The Rev. Stuart Craig Higginbotham
Lent II, Year A
March 16, 2014
Listen while you read…
One of our favorite games as a teenager was spotlight, a particular twist on hide and seek. We would go to one of our friend’s houses and wait until it turned really dark. Then, we would each go hide somewhere in the house. The person who was ‘it’ would have a flashlight, and they would crawl around on the floor looking for people. It was a rule that they had to crawl; I don’t know why, but that was a rule.
They would crawl around until they found someone, and then they would shine the flashlight on them. Spotlight. They couldn’t say anything. The entire game was done in complete silence. And, it could go on for a while, until everyone was found or until the seeker got tired of it and called it off.
I remember one night never being found, because I managed to open up the cover from the intake duct and crawl inside, peeping between the slats in the vent screen.
The most interesting part of the game for me was that the entire thing was done through the play between darkness and light. No one said anything, you played the game by taking cover in darkness and waiting for someone to find you and having them shine their light on you.
Light and darkness have an interesting relationship. Just a bit of candle light can break through a dark room, letting us see shapes and forms…
Today’s Gospel is full of the play between light and darkness—perfect for Lent when we are entering even more fully into this prayerful space.
Nicodemus comes to Jesus “under cover of darkness” to find out more about him. He acknowledges Jesus as a great teacher who has come from God, but Jesus doesn’t just accept it. He uses the opportunity to invite Nicodemus into a deeper spiritual awareness.
“No one can see the kingdom of God unless he is born from above.”
Nicodemus cannot get his mind around the requirement, or the expectation, of being born. “How is this possible? Do we go back, somehow, into our mothers and be born that way?”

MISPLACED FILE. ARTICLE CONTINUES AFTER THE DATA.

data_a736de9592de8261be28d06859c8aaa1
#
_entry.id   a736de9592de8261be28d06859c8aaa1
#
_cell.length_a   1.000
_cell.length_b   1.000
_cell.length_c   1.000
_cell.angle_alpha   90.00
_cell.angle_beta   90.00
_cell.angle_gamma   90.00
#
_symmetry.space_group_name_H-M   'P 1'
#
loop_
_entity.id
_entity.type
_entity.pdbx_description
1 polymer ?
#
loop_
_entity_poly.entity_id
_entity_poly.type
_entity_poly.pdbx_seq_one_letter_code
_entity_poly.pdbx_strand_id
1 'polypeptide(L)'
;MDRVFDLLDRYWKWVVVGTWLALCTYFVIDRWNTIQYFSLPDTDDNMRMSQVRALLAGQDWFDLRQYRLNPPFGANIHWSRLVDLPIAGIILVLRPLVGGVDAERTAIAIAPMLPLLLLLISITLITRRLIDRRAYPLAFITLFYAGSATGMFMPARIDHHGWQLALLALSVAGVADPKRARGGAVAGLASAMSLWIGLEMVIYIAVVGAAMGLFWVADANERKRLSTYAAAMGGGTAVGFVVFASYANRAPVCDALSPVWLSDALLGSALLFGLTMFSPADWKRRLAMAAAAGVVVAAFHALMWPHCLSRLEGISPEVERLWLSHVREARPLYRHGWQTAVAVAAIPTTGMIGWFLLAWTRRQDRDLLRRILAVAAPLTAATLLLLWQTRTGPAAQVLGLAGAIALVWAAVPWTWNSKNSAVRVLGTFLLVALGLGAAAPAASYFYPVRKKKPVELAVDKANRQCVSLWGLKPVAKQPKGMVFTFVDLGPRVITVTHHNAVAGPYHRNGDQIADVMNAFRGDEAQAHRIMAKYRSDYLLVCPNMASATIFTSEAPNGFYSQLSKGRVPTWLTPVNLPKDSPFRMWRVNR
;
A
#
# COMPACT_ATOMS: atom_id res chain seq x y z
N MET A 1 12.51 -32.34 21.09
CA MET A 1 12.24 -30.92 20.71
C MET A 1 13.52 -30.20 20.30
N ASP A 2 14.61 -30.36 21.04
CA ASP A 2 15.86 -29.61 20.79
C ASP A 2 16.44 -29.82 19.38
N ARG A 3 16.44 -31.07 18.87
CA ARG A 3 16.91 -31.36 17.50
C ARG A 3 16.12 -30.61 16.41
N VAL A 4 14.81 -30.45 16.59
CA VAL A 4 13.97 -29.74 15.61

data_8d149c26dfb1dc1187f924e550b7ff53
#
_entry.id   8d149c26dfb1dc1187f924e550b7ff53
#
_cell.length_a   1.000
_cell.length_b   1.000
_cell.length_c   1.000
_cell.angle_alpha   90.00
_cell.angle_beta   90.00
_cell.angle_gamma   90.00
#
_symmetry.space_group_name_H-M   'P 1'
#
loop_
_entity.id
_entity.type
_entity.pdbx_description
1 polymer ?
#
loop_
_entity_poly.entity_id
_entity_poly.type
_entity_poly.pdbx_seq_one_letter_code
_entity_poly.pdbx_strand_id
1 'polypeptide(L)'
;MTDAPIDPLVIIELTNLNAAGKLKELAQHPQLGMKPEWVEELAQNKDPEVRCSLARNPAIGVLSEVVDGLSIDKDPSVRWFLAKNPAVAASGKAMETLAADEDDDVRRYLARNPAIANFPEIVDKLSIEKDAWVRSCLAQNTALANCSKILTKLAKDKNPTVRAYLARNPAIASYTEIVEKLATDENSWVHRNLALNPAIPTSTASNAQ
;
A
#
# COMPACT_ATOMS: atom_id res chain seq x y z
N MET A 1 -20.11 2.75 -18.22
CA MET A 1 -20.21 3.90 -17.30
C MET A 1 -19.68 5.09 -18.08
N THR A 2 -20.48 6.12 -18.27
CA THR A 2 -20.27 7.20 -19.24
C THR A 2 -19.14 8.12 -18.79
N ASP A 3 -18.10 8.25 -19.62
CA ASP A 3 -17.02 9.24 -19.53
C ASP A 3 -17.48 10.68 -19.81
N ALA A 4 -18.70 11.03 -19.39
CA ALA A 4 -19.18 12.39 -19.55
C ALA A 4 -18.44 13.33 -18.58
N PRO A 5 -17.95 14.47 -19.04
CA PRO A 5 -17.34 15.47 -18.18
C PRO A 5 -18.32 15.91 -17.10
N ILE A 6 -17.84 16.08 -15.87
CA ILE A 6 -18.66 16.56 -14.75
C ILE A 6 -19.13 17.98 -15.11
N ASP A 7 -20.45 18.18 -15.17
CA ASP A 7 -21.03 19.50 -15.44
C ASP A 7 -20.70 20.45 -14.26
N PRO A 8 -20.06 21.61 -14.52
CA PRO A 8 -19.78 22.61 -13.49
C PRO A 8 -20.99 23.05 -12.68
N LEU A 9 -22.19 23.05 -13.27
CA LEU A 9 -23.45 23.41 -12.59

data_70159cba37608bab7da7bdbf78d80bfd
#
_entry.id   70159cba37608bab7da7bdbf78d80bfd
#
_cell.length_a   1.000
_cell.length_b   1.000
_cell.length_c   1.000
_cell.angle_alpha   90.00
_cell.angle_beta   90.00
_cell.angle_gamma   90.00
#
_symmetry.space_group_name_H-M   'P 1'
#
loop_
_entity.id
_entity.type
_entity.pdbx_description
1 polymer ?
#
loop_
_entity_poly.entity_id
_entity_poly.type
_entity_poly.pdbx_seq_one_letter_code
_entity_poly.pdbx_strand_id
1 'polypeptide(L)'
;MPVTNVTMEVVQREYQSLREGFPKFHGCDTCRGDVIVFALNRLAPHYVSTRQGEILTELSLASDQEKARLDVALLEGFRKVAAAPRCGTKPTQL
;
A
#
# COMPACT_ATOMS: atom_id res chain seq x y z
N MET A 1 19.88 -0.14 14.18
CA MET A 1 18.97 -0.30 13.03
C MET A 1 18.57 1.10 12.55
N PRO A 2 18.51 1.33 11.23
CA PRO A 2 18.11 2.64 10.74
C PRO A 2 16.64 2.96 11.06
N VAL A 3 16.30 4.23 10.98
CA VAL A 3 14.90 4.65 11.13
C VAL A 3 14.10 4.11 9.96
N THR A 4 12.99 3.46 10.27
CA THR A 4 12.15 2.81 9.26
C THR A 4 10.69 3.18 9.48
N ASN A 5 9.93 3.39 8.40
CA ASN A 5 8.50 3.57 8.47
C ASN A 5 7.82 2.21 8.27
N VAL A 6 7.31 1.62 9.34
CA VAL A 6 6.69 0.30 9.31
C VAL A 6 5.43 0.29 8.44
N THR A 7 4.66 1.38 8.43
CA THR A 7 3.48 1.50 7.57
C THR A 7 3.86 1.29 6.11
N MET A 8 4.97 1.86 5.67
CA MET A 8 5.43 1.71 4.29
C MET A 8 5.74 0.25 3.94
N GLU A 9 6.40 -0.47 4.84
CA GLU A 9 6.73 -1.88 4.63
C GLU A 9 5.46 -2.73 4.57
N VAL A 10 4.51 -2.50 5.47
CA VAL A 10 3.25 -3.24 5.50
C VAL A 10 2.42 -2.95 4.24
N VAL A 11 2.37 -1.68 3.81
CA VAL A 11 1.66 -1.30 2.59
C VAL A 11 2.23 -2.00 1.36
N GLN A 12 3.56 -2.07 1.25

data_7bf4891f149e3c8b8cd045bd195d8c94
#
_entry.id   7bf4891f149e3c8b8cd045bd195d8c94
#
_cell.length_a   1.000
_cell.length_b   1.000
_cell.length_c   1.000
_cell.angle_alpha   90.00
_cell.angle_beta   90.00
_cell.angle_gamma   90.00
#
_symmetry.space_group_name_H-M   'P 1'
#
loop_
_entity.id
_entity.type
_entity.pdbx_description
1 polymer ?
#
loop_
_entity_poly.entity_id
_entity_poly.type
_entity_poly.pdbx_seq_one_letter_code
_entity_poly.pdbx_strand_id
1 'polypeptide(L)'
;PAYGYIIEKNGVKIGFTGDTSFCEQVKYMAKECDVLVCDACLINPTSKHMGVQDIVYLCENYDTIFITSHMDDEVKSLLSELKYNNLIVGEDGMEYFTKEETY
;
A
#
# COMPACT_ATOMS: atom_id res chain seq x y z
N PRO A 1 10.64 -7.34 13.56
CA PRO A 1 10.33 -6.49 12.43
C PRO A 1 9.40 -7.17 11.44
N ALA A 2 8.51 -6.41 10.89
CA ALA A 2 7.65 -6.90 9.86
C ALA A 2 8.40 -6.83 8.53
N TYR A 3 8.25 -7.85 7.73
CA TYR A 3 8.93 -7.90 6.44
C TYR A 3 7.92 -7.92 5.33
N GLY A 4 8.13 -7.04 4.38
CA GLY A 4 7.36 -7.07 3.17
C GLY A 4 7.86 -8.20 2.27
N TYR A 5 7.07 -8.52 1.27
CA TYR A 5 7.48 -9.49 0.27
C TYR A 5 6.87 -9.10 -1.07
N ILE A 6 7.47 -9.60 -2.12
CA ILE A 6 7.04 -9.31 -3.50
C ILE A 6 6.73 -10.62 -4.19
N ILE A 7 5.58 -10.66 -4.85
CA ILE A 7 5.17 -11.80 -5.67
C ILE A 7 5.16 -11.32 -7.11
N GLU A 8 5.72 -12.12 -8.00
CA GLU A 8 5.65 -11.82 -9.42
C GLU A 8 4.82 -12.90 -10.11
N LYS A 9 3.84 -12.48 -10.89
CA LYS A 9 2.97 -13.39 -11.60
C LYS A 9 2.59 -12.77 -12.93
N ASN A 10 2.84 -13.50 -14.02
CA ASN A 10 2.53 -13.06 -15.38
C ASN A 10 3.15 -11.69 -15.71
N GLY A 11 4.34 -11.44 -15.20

And, here we can see the brilliance of Jesus’ teaching. We realize suddenly that there is nothing ‘rational’ about this. Jesus isn’t playing by the normal rules. The closest teaching space I have ever found to it is with a Zen koan.
In Zen Buddhism, the ‘point’ is to break out of our rigid, rational, ego-centered minds and perceive the deeper reality that permeates us and of which we are a part.
Koans, a particular type of riddle, force us, as it were, to be stretched. We are not going to ‘get the answer’ through our own devices, through reliance upon our own intelligence.
One of my favorite koans goes like this: [Ring bell] What is this?
When I answered this with a friend, I gave her all sorts of answers:
- A bell
- Clichéd descriptions of the sound of the bell connecting to my soul
- More clichéd descriptions of seeing the resonance of the sound as calling me to my deeper self.
None of these connected with the deeper truth.
Until I got mad and she asked me again, [Ring bell] What is this? And I grabbed the mallet out of her hands and hit the bell again……
And just listened to it…..
Just experienced it……..
That the experience of it is the truth of it……
No seeking to control or define…..
What is this? [Ring bell]
No one can see the kingdom of God without being born from above.
Nicodemus doesn’t realize that Jesus has given him the “answer” as it were right there. He is experiencing it already. He just doesn’t see it, because he immediately tries to define it and rely on his rational, controlling mind.
Nicodemus can only imagine being born one way. And that is impossible to repeat.
But Jesus is inviting him into something much more than a literal experience. ‘You must be born from above.’
In order to perceive, or more fully realize, or cultivate a deeper awareness of the Presence of God within our lives—here and now—we must experience a conversion (remember Joan Chittester’s writings here) and be opened up to a higher level of perception. The old paradigms, such a Nicodemus’ reliance upon control and his rational mind, are not sufficient.
But when this happens, when we experience God’s grace, we find ourselves like kids who have been sitting in darkness, suddenly having light shone on us and being able to see the rich detail of what had, up to then, been only vague forms and outlines.
This truth of God is beyond us, yet we are amazingly invited into it! Time and time again, we are invited to enter more deeply into a relationship with the Spirit, which, as the text says blows like wind where it chooses, and you hear the sound of it, but you do not know where it comes from or where it goes.
We do not know where it comes from. We do not know where it is going.
Yet, as we are reminded in Lent, we are invited to share in this Divine Life.
We are invited to lean into these spaces of risky communal prayer, of having the light shone on us…of being born from above…